Coverage: Apple CEO Cook gets a big pay raise
A year after delivering an unusual pay cut, Apple Inc. gave chief executive Tim Cook and other top executives a big boost in compensation for fiscal-year 2017 as the company exceeded annual sales and profit goals.
Zoey Chong of CNET had the story:
Tim Cook received a total of $12.8 million, an increase of 46 percent from when earnings fell, according to a regulatory filing on Wednesday. Adding $89.2 million in equity award, Cook brought home a whopping $102 million in 2017, minus compensations.
The news comes as Apple brought home almost 60 percent of profits generated in the global smartphone segment in the last quarter, according to Counterpoint Research, although sales were mainly boosted by an increased popularity of its older iPhone models. With that said, Apple does make $151 more than Samsung, the next top performer, for every unit sold. It could have made even more this quarter given it coincides with the launch of Apple’s anniversary phone, coupled with increased sales this holiday season — analysts said six million iPhone Xs were sold over Black Friday.
While better sales is good news for Apple, which saw sales decline for the first time last year, the company thought it also means Cook’s security could be at risk. So the iPhone maker now wants Cook to fly private for “all business and personal travel,” it said in the filing. Cook isn’t the first Apple CEO to use a private jet for air travel. The late Steve Jobs was gifted a Gulfstream V airplane by the Cupertino-based company which he co-founded “in recognition of his service to the company” more than a decade ago.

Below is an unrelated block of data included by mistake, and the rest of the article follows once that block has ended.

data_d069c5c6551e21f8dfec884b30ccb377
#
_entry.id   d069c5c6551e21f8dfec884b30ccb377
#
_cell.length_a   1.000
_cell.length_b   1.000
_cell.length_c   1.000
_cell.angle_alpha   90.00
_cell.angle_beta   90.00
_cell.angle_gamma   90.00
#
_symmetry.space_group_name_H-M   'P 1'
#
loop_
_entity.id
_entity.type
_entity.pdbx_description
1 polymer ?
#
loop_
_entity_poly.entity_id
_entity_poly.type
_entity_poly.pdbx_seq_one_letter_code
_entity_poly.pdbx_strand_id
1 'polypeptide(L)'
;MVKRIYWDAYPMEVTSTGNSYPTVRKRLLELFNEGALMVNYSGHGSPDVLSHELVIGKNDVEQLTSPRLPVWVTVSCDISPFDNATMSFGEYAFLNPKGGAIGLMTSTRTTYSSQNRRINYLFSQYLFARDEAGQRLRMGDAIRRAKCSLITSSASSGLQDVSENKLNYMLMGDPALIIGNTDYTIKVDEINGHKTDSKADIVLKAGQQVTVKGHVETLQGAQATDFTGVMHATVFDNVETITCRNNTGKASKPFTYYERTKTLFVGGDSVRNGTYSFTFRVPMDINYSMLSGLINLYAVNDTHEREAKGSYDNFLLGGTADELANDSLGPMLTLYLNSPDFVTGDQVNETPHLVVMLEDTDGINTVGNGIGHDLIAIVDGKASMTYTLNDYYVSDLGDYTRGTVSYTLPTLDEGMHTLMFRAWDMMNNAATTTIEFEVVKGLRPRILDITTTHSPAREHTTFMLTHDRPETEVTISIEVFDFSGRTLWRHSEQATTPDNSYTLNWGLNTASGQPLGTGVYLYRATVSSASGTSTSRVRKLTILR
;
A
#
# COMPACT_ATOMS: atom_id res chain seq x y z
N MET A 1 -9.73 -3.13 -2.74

Matt Weinberger of Business Insider focused on the private jet requirement:
Apple’s board of directors is now making CEO Tim Cook fly on private aircraft when he travels, whether for work or for pleasure.
“This policy was implemented in 2017 in the interests of security and efficiency based on our global profile and the highly visible nature of Mr. Cook’s role as CEO,” Apple said in a shareholder proxy statement released Wednesday afternoon.
The proxy statement goes on to say that any time Cook uses an Apple private jet for personal travel, the costs are considered extra compensation, on which he will have to pay taxes.
To that end, Apple says Cook racked up $93,109 in personal travel costs for the company this year “based on hourly flight charges and other variable costs incurred by Apple for such use, including variable fuel charges, departure fees, and landing fees.”
Similarly, Apple paid $224,216 in “incremental” private-security costs for Cook, the statement says, including hiring personnel specifically for his benefit. All told, Cook made $12,825,066 at Apple in 2017 — including a $16,200 contribution to his 401(k) retirement account from the company.
Anders Melin and Alex Webb of Bloomberg News reported that Cook’s top lieutenants also got nice bonuses:
His top five lieutenants each got bonuses of $3.11 million, bringing their total compensation to about $24.2 million each, including salaries and stock awards. The equity compensation is composed of shares that vest solely based on the executives’ continued employment and others tied to the performance of Apple’s stock compared with other S&P 500 companies.
Apple has increased the proportion of performance shares in its equity awards, which boosts potential future earnings for the executives if the company outperforms its S&P 500 peers. History suggests that could be a good deal for them.
In 2014, executives including Dan Riccio, chief of hardware engineering, and former General Counsel Bruce Sewell received performance awards that paid out three years later at almost twice as many target shares as planned after Apple’s stock returned 69 percent over that span, including reinvested dividends. In August, Cook collected 560,000 shares when part of his 2011 mega-award vested because Apple outshined more than two-thirds of the S&P 500 over three years.